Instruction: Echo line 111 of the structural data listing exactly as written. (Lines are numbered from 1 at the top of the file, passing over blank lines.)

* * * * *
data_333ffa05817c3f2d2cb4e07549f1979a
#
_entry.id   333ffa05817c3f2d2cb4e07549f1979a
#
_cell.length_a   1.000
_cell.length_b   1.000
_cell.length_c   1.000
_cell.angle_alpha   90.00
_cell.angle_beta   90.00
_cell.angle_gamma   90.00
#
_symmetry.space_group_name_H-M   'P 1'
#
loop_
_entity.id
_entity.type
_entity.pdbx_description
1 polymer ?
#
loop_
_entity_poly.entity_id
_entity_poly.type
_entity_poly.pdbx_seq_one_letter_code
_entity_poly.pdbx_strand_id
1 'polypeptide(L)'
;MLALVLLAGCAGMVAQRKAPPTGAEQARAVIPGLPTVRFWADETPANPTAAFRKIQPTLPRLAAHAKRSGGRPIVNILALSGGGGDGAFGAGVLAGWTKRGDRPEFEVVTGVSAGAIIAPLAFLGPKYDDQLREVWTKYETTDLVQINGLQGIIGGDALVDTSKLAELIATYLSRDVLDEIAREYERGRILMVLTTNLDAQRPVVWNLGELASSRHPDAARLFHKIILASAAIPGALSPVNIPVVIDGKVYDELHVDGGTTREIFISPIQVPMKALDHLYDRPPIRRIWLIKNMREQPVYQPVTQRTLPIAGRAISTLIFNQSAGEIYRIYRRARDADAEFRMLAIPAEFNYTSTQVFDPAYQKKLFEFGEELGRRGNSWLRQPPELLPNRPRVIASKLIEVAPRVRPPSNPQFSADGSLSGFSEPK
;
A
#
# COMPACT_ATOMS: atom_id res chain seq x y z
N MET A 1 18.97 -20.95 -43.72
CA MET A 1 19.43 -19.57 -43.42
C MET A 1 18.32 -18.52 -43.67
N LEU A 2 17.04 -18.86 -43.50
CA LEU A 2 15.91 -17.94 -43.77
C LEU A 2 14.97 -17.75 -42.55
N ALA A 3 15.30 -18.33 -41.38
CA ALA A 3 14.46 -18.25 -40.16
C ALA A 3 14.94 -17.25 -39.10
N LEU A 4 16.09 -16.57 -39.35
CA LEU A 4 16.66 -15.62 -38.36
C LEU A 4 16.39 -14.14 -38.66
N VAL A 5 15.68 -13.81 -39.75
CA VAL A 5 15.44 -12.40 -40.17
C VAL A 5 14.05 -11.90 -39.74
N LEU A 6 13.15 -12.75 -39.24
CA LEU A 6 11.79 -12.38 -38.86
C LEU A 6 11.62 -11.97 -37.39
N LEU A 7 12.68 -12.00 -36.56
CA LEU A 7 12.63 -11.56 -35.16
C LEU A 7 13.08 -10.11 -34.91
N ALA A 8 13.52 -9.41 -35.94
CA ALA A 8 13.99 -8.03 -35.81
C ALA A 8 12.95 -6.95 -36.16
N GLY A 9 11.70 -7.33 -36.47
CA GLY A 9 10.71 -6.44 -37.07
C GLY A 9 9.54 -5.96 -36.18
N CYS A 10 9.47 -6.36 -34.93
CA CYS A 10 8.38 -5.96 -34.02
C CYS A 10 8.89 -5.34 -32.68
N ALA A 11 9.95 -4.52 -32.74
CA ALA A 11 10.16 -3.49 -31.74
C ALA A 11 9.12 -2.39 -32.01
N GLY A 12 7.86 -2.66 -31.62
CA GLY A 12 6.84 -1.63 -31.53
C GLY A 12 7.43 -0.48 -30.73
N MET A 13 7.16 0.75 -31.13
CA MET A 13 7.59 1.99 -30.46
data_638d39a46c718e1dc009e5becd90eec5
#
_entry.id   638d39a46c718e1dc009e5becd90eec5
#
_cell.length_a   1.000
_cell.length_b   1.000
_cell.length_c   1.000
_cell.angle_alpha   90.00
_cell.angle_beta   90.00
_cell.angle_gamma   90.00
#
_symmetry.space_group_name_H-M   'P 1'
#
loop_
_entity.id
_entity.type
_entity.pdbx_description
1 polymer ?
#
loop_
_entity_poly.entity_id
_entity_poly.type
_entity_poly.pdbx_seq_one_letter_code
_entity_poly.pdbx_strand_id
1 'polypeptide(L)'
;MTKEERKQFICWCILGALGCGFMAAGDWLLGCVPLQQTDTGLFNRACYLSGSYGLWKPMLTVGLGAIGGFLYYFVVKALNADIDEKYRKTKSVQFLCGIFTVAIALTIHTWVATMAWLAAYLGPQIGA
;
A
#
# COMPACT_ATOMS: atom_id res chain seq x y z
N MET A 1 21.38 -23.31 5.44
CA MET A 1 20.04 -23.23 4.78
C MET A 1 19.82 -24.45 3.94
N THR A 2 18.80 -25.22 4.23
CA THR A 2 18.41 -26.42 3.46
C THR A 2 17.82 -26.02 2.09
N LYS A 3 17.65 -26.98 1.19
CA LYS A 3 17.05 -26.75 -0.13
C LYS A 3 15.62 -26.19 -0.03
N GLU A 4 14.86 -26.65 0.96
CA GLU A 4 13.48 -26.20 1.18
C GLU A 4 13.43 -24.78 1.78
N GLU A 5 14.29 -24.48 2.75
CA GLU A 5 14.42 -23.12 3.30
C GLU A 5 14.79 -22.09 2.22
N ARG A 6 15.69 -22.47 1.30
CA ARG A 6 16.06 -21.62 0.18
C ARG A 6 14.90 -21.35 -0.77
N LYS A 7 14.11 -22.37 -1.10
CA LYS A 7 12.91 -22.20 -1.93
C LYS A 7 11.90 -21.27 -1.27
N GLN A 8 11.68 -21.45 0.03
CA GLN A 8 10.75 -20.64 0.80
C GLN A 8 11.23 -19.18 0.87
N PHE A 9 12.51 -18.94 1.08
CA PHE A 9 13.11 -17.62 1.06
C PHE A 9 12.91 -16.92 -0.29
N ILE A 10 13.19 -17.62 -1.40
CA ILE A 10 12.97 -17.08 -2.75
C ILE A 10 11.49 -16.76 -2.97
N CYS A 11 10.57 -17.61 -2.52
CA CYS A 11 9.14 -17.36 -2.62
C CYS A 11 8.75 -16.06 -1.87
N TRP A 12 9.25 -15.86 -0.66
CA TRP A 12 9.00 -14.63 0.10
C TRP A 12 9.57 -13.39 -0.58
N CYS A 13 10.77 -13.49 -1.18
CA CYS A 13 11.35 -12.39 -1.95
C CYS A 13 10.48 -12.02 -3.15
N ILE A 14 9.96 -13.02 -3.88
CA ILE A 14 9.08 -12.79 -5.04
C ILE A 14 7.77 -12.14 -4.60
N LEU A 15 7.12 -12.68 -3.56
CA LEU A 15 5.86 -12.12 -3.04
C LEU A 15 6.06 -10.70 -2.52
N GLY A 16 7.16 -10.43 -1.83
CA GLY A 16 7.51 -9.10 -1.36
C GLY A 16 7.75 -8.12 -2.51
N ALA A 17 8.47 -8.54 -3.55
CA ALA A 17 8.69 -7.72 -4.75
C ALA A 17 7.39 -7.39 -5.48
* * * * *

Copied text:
N GLU A 5 14.29 -24.48 2.75